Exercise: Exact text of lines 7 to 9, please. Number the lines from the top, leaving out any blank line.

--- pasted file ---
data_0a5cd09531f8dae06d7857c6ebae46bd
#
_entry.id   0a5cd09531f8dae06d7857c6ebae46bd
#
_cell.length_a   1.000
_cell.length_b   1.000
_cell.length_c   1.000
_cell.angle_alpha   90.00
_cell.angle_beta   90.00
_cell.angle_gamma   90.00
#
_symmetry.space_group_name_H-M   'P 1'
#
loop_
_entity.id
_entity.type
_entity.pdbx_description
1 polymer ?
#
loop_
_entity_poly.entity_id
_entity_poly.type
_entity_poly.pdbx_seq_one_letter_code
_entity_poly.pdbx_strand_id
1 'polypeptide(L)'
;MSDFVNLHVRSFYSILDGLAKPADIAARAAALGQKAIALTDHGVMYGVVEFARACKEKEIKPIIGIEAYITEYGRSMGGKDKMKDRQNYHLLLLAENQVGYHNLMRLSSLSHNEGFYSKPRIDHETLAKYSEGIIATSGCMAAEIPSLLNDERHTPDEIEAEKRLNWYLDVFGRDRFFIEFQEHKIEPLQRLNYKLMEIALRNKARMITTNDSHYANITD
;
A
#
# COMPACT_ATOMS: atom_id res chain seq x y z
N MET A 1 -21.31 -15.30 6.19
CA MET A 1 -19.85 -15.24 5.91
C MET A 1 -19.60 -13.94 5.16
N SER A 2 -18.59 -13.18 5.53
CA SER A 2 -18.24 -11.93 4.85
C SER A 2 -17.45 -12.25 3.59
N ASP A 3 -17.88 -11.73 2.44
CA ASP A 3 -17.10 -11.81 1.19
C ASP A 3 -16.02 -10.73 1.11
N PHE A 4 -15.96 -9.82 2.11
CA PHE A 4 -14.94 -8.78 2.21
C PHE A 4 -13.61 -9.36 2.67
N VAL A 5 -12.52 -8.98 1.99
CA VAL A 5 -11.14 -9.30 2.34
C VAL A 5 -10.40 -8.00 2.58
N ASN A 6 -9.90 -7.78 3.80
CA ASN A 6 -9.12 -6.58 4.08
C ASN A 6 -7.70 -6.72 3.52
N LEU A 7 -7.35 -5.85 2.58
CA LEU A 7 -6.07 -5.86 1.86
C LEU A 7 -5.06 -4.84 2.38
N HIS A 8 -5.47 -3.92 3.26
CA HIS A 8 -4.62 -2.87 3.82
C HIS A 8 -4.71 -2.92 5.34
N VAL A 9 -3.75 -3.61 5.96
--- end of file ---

_cell.length_c   1.000
_cell.angle_alpha   90.00
_cell.angle_beta   90.00